Monday, December 20, 2010

Six Months

As of last Monday, I started a program.

My post on the Sunday prior to that mentions 'tomorrow is the start of the rest of my life.' I also very vaguely hinted at it throughout my other recent posts.

I was at my usual appointment with my job developer two weeks ago. Since having no luck throughout the summer in finding employment, and having lack of direction of where I want to go, what secondary education I want to pursue, what perfect career in life I want to choose, in September I started the job search program at a place called Causeway - a centre that deals with people having hard time finding employment as well as offers programs for success in certain life skills and housing. Mostly it's for people who have a disadvantage or disability and so can't find employment very easily, and are not in good financial states either. Some people verge on being homeless, at least the older ones. But it can also be a place for people who have certain barriers and need help, advice and encouragement in finding employment, like myself.

Throughout October to early December I'd have a weekly appointment with a job developer who would help me strategically find ways to get work. Once we walked around Barrhaven handing out resumes, and I even had a job interview (Tim Horton's seems to have been the singular employer I've had multiple interviews with this year). The problem was my lack of any job experience, likely stemming from the fact I should have jumped on getting some sort of job when I was a bit younger, like sixteen.

Out of it, I got a beautiful-looking resume as well as someone to talk to, in a way. Although, I shouldn't have been nearly as talkative on certain issues as I was, going through an unbelievably tough emotional issue at the time, it was alright. The problem was that by December we were still mindlessly dealing with resumes and cover letters, handing them out online and in person, and I hadn't gotten so far as a job interview at Tim Horton's.

Another problem was that other than the appointments and certain times where I did hand out resumes, I was still sitting at home by myself, boiling in excessive thought and wonder and sadness and obsession over emotional problems. Had I had something to do I wouldn't nearly have had so much worried focus on those problems. The result was my infinite pondering and conclusion I had real time to think about.

Two weeks ago, I began yet another appointment when my developer began to talk about this program - "solutions for youth,' she called it. Six months. Paid program (I'm paid minimum wage to participate). Learn about career ideas. Takes place within the building, every day. Figure out what I want to do. Learn things about what I'm perfect for. Be with other people.
That appealed to me like crazy.
Apparently they had an opening, and they were looking for more girls, but I was a perfect candidate - I was unsure about things, still hadn't found a job, didn't know where to go or where to begin.
A day later and I had filled that opening that most people are put on a wait-list for.

I knew that if I did this, not only was I paid but I had somewhere to go every day, something to keep my mind focused on, I had other people I could see and socialize with, and I could figure out my current insecurities and ponderings. I could get some sort of direction.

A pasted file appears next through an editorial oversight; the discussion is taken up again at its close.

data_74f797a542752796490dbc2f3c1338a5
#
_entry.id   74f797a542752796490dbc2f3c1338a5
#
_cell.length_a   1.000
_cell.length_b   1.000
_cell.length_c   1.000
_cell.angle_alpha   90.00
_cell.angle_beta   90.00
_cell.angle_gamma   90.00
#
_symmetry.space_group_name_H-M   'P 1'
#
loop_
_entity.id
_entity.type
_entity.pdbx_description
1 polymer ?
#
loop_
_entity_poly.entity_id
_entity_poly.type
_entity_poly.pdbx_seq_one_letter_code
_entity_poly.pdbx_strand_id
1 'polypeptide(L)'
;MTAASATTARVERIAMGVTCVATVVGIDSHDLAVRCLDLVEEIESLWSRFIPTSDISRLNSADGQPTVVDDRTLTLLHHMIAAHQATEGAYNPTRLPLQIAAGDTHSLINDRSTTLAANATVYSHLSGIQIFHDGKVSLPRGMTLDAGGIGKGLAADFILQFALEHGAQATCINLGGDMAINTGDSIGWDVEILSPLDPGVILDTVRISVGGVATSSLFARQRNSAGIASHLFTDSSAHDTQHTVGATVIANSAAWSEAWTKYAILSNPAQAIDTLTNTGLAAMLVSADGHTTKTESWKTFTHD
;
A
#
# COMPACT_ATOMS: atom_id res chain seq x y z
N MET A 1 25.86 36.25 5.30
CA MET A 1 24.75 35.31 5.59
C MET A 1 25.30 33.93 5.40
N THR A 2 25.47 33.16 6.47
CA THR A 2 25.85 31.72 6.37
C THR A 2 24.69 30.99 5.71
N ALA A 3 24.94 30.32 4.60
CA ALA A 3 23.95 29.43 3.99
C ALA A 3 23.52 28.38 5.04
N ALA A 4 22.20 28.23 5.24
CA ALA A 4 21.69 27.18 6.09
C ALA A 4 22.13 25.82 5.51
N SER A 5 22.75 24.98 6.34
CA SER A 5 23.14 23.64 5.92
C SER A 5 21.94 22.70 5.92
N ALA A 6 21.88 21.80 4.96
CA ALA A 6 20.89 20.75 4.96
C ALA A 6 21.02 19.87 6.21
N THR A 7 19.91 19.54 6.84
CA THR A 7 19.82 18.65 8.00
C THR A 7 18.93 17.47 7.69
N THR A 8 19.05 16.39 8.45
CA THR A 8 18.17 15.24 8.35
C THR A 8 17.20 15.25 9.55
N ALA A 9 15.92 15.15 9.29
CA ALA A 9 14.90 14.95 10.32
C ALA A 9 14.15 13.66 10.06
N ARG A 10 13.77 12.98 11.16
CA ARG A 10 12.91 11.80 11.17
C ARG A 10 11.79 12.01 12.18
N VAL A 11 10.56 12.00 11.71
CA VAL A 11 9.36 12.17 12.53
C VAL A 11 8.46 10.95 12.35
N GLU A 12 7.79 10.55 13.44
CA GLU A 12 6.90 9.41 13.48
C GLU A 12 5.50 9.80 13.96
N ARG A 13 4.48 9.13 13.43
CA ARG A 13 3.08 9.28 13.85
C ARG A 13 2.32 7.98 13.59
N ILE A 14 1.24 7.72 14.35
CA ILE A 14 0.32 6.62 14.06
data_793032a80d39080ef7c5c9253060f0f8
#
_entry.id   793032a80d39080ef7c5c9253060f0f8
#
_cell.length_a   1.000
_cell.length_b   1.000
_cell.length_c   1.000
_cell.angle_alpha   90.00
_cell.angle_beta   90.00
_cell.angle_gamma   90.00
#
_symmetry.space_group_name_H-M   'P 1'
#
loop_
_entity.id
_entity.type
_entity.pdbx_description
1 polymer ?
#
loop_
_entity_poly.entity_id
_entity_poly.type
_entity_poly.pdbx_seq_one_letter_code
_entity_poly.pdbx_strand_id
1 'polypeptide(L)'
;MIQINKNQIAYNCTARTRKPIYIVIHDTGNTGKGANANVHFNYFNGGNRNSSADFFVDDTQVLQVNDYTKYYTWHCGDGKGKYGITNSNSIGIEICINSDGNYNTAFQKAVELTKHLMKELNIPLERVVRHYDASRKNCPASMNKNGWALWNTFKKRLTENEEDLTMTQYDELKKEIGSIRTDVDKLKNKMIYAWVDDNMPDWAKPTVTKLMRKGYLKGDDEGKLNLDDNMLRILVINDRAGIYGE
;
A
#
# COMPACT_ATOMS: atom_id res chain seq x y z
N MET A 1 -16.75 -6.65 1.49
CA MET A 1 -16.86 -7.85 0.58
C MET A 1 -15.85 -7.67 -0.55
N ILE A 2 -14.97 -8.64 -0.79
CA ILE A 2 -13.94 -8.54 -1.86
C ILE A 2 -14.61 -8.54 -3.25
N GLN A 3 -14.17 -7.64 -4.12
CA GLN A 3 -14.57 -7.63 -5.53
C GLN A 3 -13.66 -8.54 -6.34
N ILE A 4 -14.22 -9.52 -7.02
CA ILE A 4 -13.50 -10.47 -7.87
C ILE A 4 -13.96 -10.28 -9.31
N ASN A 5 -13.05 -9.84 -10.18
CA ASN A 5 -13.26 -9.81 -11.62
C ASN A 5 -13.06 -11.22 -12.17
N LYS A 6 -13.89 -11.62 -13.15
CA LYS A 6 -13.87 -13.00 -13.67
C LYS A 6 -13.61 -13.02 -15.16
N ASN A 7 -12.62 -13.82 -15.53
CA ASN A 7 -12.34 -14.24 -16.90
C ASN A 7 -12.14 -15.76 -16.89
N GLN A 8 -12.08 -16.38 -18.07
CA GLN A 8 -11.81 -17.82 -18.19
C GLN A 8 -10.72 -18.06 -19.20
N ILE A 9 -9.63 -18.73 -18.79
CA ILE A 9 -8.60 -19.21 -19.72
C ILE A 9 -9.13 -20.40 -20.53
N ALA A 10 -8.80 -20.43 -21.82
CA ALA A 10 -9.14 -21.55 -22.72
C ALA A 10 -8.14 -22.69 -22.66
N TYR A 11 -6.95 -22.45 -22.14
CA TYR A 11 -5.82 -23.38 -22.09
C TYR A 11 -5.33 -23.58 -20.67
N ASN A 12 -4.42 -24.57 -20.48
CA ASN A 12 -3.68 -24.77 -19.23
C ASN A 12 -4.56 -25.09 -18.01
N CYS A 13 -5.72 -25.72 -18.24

I knew that the program was for and appealed to youth - people aged 15 to 30 - that had a disadvantage or disability. When I started on Monday, there were two girls and six other boys. One had a disability caused by  a stroke, another that was three years younger than me had had trouble with the authorities a few times. Others seemed like they were like me - unsure about where to go next, and jobless.

Most people around me have been extremely pleased and happy for me, even if I'm in a program where I'm surrounded by delinquents or disabled people, which isn't a bad thing, just not something you'd normally find me apart of. I'm not used to that, being in a program.

The first day was a bit boring and I felt out of place and weird being there, around those people in that part of Ottawa, doing paperwork, but it got better throughout the week. I communicated with people a lot quicker than I thought I would, that's for sure. I've learnt a few very interesting things about myself, one of which prompted me to write about the whole astrology thing on here. That idea came from the fact that when I figured out my biggest values one day during the program (one of the exercises), I was surprised at the uncanny similarities.

Another cool thing is that it's six months long, so I'm occupied for the rest of Winter and Spring. I can save up money (and I can and have bought Christmas presents). I've made a few acquaintances as well as potentially a friend, a guy who, as mentioned, had a stroke (and yet he's only six years older than me). The guy on probation probably has the most talkative and likable personality. I won't name them here, but the disabled guy has at one point recommended I go into a career of teaching at a university, all from his awe at my large amounts of random information.
I will say that for the first time ever, there's two Justins. Never had to be identified by name and last initial before (other than when I sign off on these posts). It's kind of funny.

It's not only figuring out the perfect career, it's also managing things like budgets and nutrition and well-being, though I don't feel I'm perfectly in dire need of that; I'm not someone who doesn't know how to live at all. But it would be helpful nonetheless.

I'll be writing posts in the future about certain things I've figured out and things I've come across and learnt, particularly about myself which I didn't know I'd do. It's pretty interesting, and I hope it gets even more fun. The hours in a day go by quickly.

Justin C.

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